Studio Visit with Merrill Wagner

We had the pleasure of meeting Merrill Wagner with her studio manager Lilly Pendry in Wagner’s NYC studio on October 7th. With Lilly’s assistance, Merrill recounted her amazing journey as an artist, and how she herself and her art have developed through the years. From her earlier pieces focusing on her tape process like Untitled (1978), or the differences between colors from different companies, like 6 Brands of Naples Yellow (2009), to her works completed on found items like slate, steel, and stone, Wagner has always fixated on the element of change. Whether the “change” included the factor of time, deterioration, differences across the board, or the varying use of geometric shapes, Merrill has shown an appreciation for element of change, and has used abstracted nature as her vehicle of expression.

During the interview, Merrill added that she because of the found material that she uses, she is able to see the wear and tear of her pieces. The deterioration adds to the history of the piece, and she is able to continue her studies of variations of color and shape over time. Wagner also mentioned that she does not paint from any direct source material, and that her pieces are strictly sourced from her thoughts and her own inspiration. By basing her pieces from her own experiences and thoughts, she is allowing her application and compositions to have more room to display change and variation.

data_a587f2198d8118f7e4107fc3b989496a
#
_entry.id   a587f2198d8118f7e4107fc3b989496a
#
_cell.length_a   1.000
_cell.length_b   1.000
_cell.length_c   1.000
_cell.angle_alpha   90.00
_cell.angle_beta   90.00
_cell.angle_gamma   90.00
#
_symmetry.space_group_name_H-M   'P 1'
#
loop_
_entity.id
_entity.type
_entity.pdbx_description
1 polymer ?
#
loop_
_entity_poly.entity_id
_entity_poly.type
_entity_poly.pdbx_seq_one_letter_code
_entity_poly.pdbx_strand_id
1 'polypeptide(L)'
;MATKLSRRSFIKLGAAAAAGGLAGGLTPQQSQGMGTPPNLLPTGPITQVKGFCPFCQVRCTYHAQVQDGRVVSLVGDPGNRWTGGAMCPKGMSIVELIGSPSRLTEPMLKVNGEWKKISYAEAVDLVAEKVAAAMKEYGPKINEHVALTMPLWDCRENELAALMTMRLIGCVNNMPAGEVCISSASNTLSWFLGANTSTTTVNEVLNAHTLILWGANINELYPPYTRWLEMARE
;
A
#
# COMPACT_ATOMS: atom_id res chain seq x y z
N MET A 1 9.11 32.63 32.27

As I have previously mentioned, I work very closely a with a distinct narrative and system, and I aim to create rhyme and reason in all of pieces, even though they vary in subject matter. I think it’s really interesting to see an artist working to study an idea over time with differing processes and still achieve the same or similar goal. When I look at my work I am able to see the distinct rules, systems, and thoughts that have been choreographed to match the specific, targeted narrative, and I use a medium that fits the system. Merrill’s work uses the differences in her “canvases”, color variation, and application to explore change, to see how it grows and develops, and doesn’t ask the medium to follow a specific set of rules, nor does the subject matter or even the narrative. It’s all based on Merrill’s objective to understand, study, and see development over time. Although Merrill’s style and approach varies greatly from my own, I can appreciate and learn from her experiences and pieces because of her intuitive process.